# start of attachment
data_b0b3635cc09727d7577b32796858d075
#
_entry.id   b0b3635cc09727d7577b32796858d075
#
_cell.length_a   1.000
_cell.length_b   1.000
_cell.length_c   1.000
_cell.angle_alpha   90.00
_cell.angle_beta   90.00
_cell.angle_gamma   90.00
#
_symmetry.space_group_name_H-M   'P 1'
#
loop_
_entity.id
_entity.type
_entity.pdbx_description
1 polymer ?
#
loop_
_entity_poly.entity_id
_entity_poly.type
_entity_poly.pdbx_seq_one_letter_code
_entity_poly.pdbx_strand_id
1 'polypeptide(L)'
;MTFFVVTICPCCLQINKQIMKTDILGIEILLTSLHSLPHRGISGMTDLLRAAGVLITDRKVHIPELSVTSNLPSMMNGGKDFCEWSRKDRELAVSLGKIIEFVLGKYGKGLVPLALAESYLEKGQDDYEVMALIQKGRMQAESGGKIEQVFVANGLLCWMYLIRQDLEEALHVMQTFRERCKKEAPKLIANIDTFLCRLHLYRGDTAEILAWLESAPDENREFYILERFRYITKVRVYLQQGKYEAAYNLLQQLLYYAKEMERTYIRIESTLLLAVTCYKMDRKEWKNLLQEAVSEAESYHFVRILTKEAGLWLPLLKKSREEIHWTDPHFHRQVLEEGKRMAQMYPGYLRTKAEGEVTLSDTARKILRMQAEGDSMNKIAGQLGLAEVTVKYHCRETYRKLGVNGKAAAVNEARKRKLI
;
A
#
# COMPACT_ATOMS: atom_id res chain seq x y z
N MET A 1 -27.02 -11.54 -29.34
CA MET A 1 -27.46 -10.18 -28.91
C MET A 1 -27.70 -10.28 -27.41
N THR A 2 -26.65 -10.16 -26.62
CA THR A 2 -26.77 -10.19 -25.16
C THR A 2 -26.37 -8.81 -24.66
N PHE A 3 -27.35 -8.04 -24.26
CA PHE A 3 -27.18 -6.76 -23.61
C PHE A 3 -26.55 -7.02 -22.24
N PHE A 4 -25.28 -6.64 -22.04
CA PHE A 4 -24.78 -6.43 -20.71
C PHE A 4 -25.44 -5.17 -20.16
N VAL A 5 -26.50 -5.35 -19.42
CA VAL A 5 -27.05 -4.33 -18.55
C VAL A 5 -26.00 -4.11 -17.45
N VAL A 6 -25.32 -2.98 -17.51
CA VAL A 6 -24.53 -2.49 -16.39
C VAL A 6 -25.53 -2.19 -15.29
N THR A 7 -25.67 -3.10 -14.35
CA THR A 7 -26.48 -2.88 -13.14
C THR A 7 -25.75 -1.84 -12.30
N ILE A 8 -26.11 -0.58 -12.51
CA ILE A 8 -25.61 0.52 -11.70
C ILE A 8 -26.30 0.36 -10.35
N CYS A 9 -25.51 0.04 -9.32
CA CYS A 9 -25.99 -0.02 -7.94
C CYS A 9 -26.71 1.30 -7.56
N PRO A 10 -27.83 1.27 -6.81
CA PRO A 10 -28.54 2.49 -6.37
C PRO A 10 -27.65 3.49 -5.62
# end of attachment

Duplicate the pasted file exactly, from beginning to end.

data_b0b3635cc09727d7577b32796858d075
#
_entry.id   b0b3635cc09727d7577b32796858d075
#
_cell.length_a   1.000
_cell.length_b   1.000
_cell.length_c   1.000
_cell.angle_alpha   90.00
_cell.angle_beta   90.00
_cell.angle_gamma   90.00
#
_symmetry.space_group_name_H-M   'P 1'
#
loop_
_entity.id
_entity.type
_entity.pdbx_description
1 polymer ?
#
loop_
_entity_poly.entity_id
_entity_poly.type
_entity_poly.pdbx_seq_one_letter_code
_entity_poly.pdbx_strand_id
1 'polypeptide(L)'
;MTFFVVTICPCCLQINKQIMKTDILGIEILLTSLHSLPHRGISGMTDLLRAAGVLITDRKVHIPELSVTSNLPSMMNGGKDFCEWSRKDRELAVSLGKIIEFVLGKYGKGLVPLALAESYLEKGQDDYEVMALIQKGRMQAESGGKIEQVFVANGLLCWMYLIRQDLEEALHVMQTFRERCKKEAPKLIANIDTFLCRLHLYRGDTAEILAWLESAPDENREFYILERFRYITKVRVYLQQGKYEAAYNLLQQLLYYAKEMERTYIRIESTLLLAVTCYKMDRKEWKNLLQEAVSEAESYHFVRILTKEAGLWLPLLKKSREEIHWTDPHFHRQVLEEGKRMAQMYPGYLRTKAEGEVTLSDTARKILRMQAEGDSMNKIAGQLGLAEVTVKYHCRETYRKLGVNGKAAAVNEARKRKLI
;
A
#
# COMPACT_ATOMS: atom_id res chain seq x y z
N MET A 1 -27.02 -11.54 -29.34
CA MET A 1 -27.46 -10.18 -28.91
C MET A 1 -27.70 -10.28 -27.41
N THR A 2 -26.65 -10.16 -26.62
CA THR A 2 -26.77 -10.19 -25.16
C THR A 2 -26.37 -8.81 -24.66
N PHE A 3 -27.35 -8.04 -24.26
CA PHE A 3 -27.18 -6.76 -23.61
C PHE A 3 -26.55 -7.02 -22.24
N PHE A 4 -25.28 -6.64 -22.04
CA PHE A 4 -24.78 -6.43 -20.71
C PHE A 4 -25.44 -5.17 -20.16
N VAL A 5 -26.50 -5.35 -19.42
CA VAL A 5 -27.05 -4.33 -18.55
C VAL A 5 -26.00 -4.11 -17.45
N VAL A 6 -25.32 -2.98 -17.51
CA VAL A 6 -24.53 -2.49 -16.39
C VAL A 6 -25.53 -2.19 -15.29
N THR A 7 -25.67 -3.10 -14.35
CA THR A 7 -26.48 -2.88 -13.14
C THR A 7 -25.75 -1.84 -12.30
N ILE A 8 -26.11 -0.58 -12.51
CA ILE A 8 -25.61 0.52 -11.70
C ILE A 8 -26.30 0.36 -10.35
N CYS A 9 -25.51 0.04 -9.32
CA CYS A 9 -25.99 -0.02 -7.94
C CYS A 9 -26.71 1.30 -7.56
N PRO A 10 -27.83 1.27 -6.81
CA PRO A 10 -28.54 2.49 -6.37
C PRO A 10 -27.65 3.49 -5.62